Doctor Thorne: Visit the real Greshamsbury Park – West Wycombe House in Buckinghamshire

The star of Julian Fellowes' adaptation was an 18th century pile built for a high society rake

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When it was originally broadcast back in March, Doctor Thorne delighted Downton Abbey devotees – especially those who like really big houses. Anthony Trollope’s novel flits between three estates but five were used to film the ITV adaptation, and nowadays they’re all open to the public.

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West Wycombe House

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Greshamsbury Park is better known as West Wycombe House. It might be familiar: it also had cameos in Downton Abbey, Little Dorrit and Cranford.

This Palladian villa in Buckinghamshire was constructed as a pleasure palace for politician, libertine and Italophile Sir Francis Dashwood in the 18th century. It’s looked after by the National Trust these days but Dashwood’s ancestor, Sir Edward, still lives here with his wife and family.

You can stroll in the grounds from April to August but the house is only open to the public from June. West Wycombe is also worth a visit for its historic cottages and caves, which Sir Francis excavated so he could hold meetings for his exclusive Hellfire Club there – the Order of the Friars of St Francis of Wycombe – who were rumoured to be devil-worshippers in their day.

For more information, visit: nationaltrust.org.uk/west-wycombe-park-village-and-hill

Osterley House

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This Georgian manor in west London is where you’ll find Greshamsbury Hall’s elegant ball room. Built in 1780s, it was once described as Horace Walpole as “the palace of palaces”. Nowadays it’s also a National Trust property and holds events throughout the year including a historic embroidery workshop, a barefoot walk for National Meadows day and the first London Flower Show in September.

For more information, visit: nationaltrust.org.uk/osterley-park-and-house


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Knebworth House

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The turrets, domes and gargoyles of this Tudor stately home in Hertfordshire don’t have a cameo in Doctor Thorne but a couple of its bedrooms do: Scatcherd’s in Boxall Hill and Lady Arabella’s in Greshamsbury Park were both filmed here. Knebworth was home to the Victorian novelist Edward Bulwer Lytton and The Rolling Stones, Queen, Led Zeppelin and Pink Floyd all played at its music festival.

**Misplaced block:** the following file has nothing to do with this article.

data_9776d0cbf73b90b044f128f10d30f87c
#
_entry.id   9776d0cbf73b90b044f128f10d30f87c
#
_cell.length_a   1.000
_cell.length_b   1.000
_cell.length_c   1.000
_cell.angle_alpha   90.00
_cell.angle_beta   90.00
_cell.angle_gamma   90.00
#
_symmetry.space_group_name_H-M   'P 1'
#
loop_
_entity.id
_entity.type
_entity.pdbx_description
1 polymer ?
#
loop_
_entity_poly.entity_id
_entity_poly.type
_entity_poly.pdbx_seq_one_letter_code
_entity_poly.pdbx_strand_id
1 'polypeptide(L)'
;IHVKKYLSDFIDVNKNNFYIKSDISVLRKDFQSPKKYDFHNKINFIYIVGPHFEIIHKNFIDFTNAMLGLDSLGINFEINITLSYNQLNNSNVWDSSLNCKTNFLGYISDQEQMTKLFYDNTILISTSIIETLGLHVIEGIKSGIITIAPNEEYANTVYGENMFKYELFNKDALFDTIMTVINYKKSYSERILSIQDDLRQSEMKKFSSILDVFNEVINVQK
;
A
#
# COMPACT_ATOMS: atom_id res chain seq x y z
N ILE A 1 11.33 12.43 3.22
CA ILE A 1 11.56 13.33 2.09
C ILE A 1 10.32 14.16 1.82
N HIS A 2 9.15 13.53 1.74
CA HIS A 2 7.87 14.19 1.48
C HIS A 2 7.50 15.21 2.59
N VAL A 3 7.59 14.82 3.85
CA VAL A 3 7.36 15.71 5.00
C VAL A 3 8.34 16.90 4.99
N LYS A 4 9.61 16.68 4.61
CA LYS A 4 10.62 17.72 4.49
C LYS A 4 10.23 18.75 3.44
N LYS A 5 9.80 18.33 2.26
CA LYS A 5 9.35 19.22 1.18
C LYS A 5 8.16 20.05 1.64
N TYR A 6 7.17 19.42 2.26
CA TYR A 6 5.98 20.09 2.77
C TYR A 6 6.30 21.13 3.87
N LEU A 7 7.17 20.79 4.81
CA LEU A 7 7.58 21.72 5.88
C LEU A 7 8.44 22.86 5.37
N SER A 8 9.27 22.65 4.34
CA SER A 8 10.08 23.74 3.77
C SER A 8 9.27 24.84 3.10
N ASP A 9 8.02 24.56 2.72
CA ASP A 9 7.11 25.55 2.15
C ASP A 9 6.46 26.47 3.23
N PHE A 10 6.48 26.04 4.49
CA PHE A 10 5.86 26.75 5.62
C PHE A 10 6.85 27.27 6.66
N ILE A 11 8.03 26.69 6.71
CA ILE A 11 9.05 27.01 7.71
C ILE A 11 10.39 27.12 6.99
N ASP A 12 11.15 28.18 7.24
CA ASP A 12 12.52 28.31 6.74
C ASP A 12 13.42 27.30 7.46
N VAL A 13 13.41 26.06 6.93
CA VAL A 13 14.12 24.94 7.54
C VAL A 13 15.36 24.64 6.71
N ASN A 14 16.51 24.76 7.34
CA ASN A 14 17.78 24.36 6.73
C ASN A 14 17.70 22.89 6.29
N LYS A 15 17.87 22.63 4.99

For more information, visit: knebworthhouse.com

Eastnor Castle

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This neo-gothic castle in Herefordshire doubles as the exterior of Courcy Castle. You’ll also recognise the inside as Boxhall Hill. Built in 19th century, it’s the private family home of the Hervey-Bathurst family and sits in 5,000-acres of parkland in the Malvern Hills, which is officially an area of outstanding natural beauty. It’s a popular (and pricey) wedding venue because guests can stay in its 12 grand bedroom and two holiday cottages. They hold lots of events including an Easter treasure hunt, a chilli festival in May, a “knights’ school” for young jousters.

For more information, visit: eastnorcastle.com

Tyntesfield House

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Yes, it’s the exterior of Boxhall Hill, which is better known as Tyntesfield – a Georgian mansion in Wraxall, North Somerset. It used to belong to Victorian businessman and religious philanthropist William Gibbs, who made his money from importing the excrement of Peruvian and Bolivian seabirds and bats that was used as fertiliser. These days Tyntesfield is a National Trust property thanks to a fundraising campaign to stop it being sold to a private buyer.

For more information, visit: nationaltrust.org.uk/tyntesfield


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Lacock village

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This picturesque village in rural Wiltshire doubles as the market town of Barchester in Doctor Thorne. Visitors can look around Lacock Abbey and the Fox Talbot museum, which chronicles the history of photography. It’s named after William Henry Fox Talbot, who lived at the abbey and created the first photographic negative in 1835. 

For more information, visit: nationaltrust.org.uk/lacock-abbey-fox-talbot-museum-and-village

Castle Combe

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Finally, if you fancy a stroll around Greshamsbury Village, head to Castle Combe in Wiltshire. Very little remains of the castle, which was built by the Normans on the site of a Roman fort. In the Middle Ages, the village below housed weavers who used the river to power their wool mills. When you’ve finished admiring the pretty cottages, you can sign up for a session at Castle Combe’s driving circuit where you can try karting, off-road driving in 4x4s and do a skid-pan course.

For more information, visit: visitwiltshire.co.uk

Rebecca Front talks historic houses:

Doctor Thorne is on Wednesdays ITV Encore 9pm


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